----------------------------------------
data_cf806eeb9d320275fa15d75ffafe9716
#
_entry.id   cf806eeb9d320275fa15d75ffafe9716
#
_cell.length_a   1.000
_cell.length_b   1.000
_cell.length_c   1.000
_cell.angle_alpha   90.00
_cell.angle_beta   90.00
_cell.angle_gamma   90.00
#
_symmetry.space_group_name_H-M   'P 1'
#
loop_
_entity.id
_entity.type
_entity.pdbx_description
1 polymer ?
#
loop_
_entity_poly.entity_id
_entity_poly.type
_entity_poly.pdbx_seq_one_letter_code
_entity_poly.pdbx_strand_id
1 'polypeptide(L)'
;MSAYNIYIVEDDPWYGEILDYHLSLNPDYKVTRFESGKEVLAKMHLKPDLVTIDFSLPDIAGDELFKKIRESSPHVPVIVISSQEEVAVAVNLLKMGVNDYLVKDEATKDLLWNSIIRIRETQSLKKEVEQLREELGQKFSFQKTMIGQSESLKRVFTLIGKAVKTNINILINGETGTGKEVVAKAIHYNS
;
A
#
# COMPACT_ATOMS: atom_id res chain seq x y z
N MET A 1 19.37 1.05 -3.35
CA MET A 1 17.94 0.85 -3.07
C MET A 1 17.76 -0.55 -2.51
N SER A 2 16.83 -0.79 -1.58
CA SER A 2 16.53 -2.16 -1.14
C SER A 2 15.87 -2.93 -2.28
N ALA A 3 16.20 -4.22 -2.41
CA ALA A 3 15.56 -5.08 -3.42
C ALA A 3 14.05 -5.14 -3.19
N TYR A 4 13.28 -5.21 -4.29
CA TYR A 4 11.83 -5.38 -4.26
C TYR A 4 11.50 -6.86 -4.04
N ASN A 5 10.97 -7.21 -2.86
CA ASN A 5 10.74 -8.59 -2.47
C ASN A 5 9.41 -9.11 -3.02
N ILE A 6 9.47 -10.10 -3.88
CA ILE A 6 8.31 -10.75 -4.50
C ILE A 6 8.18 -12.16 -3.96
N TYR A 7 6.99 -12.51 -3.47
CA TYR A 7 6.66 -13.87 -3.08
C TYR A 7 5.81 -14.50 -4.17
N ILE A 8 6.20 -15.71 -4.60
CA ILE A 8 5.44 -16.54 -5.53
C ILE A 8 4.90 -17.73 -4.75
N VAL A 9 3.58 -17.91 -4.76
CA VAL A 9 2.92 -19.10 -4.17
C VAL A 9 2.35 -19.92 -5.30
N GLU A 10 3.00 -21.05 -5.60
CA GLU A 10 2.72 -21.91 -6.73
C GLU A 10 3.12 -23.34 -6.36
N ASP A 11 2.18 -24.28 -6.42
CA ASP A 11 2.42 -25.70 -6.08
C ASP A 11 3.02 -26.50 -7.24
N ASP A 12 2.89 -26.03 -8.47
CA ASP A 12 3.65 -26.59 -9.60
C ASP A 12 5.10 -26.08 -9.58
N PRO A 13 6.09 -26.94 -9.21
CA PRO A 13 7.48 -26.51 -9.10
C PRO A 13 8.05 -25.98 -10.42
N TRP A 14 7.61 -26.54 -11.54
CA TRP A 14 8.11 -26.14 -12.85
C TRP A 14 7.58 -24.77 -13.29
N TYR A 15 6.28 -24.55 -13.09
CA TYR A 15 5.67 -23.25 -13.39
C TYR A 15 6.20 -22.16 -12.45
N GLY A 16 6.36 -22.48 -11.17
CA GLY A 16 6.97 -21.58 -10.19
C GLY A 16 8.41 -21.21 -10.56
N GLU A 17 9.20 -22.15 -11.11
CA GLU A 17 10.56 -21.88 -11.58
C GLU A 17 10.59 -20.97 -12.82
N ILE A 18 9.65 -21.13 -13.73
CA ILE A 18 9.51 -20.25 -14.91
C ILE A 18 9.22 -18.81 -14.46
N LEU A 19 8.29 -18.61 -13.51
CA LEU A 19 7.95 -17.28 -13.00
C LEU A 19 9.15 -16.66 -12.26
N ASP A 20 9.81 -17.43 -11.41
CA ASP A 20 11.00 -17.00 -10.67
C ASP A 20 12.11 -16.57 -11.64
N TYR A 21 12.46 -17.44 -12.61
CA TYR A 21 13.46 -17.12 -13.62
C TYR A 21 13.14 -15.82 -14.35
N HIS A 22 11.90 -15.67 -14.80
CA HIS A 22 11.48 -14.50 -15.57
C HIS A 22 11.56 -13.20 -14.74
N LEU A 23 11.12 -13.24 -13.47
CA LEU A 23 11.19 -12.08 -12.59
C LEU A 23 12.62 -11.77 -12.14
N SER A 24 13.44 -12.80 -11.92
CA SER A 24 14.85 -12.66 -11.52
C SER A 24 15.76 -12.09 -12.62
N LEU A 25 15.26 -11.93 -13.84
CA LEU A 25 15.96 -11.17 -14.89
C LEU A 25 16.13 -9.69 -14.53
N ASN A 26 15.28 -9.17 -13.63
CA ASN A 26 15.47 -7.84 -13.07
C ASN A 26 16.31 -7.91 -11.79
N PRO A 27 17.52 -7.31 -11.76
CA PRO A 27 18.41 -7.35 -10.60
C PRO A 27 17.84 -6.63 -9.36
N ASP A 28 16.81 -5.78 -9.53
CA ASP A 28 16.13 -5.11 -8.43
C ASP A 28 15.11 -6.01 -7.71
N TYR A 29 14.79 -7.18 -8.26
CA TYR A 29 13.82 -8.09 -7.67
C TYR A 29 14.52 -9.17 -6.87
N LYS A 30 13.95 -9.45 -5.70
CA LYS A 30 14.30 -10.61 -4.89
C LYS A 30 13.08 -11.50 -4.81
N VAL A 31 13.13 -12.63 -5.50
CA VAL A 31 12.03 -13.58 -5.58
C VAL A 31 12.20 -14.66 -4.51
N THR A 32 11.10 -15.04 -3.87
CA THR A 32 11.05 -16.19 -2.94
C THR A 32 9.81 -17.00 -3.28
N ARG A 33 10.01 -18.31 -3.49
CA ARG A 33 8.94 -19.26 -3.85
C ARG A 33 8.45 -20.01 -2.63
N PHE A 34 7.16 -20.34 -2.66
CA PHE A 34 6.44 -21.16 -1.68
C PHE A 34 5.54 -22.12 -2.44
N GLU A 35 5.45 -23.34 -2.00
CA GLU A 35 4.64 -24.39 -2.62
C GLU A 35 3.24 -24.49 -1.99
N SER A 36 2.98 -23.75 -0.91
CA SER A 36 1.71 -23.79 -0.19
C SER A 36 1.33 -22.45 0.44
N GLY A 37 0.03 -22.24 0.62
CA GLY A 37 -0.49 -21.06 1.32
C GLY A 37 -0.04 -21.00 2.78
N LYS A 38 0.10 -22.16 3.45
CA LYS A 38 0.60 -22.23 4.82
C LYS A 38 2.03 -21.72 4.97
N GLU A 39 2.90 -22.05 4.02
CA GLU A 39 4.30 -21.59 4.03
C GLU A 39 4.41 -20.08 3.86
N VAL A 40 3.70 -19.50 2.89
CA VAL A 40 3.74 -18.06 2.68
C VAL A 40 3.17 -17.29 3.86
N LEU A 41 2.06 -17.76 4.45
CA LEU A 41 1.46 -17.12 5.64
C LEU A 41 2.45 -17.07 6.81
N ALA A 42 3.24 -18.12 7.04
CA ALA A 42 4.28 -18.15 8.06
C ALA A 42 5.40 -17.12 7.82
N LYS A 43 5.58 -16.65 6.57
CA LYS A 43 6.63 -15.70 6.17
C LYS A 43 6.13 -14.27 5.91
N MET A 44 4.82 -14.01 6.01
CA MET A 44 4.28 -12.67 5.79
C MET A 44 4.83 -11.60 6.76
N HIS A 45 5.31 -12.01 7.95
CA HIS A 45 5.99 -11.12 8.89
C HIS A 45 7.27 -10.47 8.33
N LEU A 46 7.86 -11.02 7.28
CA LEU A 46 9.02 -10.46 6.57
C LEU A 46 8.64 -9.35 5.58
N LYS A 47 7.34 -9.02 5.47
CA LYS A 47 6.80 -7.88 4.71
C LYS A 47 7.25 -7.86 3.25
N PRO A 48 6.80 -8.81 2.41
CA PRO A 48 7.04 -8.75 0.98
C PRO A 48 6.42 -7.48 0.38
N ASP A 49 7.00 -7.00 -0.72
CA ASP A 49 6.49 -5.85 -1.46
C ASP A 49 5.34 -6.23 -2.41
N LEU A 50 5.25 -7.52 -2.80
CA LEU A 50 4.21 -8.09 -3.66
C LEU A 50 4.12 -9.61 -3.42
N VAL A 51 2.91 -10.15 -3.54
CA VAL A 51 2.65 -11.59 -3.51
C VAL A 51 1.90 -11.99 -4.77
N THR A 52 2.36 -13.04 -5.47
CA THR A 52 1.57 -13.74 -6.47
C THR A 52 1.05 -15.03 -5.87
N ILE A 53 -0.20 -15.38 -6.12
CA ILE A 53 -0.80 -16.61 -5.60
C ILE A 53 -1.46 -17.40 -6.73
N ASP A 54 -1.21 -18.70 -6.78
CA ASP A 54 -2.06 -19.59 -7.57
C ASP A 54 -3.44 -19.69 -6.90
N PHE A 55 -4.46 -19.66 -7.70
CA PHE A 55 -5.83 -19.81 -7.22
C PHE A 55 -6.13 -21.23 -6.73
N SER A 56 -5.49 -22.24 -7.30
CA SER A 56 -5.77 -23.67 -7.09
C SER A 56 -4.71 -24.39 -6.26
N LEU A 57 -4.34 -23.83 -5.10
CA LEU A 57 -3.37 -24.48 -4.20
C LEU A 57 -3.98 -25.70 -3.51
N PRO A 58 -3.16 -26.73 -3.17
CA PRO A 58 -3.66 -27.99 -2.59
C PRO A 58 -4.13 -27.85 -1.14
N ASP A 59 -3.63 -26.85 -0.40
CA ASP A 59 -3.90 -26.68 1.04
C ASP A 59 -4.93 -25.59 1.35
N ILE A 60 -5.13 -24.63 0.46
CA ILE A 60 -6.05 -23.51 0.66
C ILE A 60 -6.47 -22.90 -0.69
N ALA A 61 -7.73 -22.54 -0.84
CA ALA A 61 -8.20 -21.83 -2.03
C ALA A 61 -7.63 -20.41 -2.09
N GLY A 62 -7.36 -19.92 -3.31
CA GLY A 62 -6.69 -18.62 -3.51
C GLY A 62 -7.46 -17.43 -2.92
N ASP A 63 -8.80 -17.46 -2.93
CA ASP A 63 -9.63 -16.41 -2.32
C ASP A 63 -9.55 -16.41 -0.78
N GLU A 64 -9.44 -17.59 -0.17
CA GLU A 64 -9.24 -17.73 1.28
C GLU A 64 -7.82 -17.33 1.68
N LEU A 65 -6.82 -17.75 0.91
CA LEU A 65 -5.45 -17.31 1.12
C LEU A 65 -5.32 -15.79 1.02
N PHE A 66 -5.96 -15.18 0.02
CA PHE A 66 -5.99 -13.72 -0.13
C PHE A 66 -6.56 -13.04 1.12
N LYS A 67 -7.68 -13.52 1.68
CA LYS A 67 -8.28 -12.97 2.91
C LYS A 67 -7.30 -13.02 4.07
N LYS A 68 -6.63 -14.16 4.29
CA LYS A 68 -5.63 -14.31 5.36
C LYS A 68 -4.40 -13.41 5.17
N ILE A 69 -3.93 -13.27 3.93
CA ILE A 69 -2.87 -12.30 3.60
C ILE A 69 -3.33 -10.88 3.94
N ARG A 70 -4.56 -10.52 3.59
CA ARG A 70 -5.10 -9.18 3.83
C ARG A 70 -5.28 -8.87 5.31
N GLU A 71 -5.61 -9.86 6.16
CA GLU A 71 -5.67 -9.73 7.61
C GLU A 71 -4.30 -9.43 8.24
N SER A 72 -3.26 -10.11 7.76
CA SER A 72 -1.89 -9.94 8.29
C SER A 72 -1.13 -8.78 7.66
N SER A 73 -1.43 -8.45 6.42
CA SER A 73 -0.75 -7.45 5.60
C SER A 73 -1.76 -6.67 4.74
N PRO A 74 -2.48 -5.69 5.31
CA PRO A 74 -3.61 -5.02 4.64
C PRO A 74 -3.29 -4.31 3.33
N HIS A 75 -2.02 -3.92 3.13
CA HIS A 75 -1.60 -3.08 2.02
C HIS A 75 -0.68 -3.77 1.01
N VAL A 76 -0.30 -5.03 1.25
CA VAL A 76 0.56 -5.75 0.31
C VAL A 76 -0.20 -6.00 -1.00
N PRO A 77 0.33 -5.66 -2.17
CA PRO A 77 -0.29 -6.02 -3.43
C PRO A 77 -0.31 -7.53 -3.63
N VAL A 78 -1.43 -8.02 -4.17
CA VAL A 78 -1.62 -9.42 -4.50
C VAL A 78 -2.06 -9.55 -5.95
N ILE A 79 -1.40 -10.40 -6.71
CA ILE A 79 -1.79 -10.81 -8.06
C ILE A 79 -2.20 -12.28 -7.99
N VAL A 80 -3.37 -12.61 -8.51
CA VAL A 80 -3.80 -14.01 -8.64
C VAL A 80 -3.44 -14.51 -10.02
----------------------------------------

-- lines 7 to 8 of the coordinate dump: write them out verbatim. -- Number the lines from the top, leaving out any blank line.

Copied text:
_cell.length_c   1.000
_cell.angle_alpha   90.00